After shrinking in 2009, during the global recession, Mexico’s economy rebounded impressively in 2010 – growing at its fastest rate in a decade. Still, an overwhelming majority of Mexicans remain dissatisfied with economic conditions and with their nation’s direction overall. Roughly three-quarters (76%) say they are unhappy with the way things are going in their country, little changed from assessments in 2009 and 2010. Dissatisfaction with the country’s direction is common across the different regions of Mexico and cuts across income and educational levels.
Discontent with current economic conditions is similarly widespread with about two-thirds (68%) describing the economy as poor, down slightly from 75% in 2010; just 30% say the economic situation in Mexico is good.
Looking ahead, Mexicans are no more optimistic than they were a year ago about their country’s economic prospects. Roughly half (48%) believe the economy will improve over the next 12 months, while 29% think it will remain the same and 22% say it will worsen, virtually unchanged from 2010. In 2009, however, as the effects of the global recession and the faltering U.S. economy were beginning to be felt, Mexicans were actually more optimistic, with 61% saying economic conditions would improve in the coming year.
Crime and Drug-Related Violence Top Concerns
As noted earlier, among the challenges confronting their country, Mexicans most frequently name crime (80%) and cartel-related violence (77%) as very big problems. Roughly seven-in-ten (71%) see illegal drugs in the same light. Most (69%) also describe economic problems as a major challenge. Indeed, when asked specifically about rising prices and lack of job opportunities, majorities (74% and 70%, respectively) say these are very big problems in Mexico today. Slightly smaller numbers place corruption (65%) and terrorism (62%) in this category, while fewer than six-in-ten (56%) characterize pollution as a very big problem. Just half say people leaving the country for jobs elsewhere is a major issue.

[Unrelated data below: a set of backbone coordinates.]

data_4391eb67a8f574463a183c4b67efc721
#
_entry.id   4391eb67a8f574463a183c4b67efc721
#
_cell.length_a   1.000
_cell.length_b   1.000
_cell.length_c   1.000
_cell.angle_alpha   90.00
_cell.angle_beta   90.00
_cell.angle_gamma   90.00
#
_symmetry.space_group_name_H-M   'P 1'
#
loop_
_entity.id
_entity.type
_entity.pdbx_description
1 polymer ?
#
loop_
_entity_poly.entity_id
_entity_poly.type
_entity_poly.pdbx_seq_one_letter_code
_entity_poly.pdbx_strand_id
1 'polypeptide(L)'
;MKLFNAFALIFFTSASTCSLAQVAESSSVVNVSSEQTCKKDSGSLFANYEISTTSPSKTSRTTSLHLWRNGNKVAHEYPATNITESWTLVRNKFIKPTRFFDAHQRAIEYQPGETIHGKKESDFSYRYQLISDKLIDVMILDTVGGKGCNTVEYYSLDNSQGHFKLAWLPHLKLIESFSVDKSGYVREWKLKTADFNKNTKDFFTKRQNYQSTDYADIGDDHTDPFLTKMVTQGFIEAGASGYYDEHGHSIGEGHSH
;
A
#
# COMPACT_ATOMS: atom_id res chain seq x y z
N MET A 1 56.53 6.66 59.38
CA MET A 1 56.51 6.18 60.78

While crime and cartel-related violence rate as major challenges among all Mexicans, those with lower incomes are especially concerned about terrorism, with more than seven-in-ten (73%) among this group describing terrorism as a very big problem.1 Only 54% of middle-income and 49% of higher-income Mexicans see terrorism in the same light.
Despite the economy not topping the public’s list of major challenges, when asked separately about rising prices and lack of job opportunities, strong majorities (74% and 70%, respectively) say these are very big problems in Mexico today.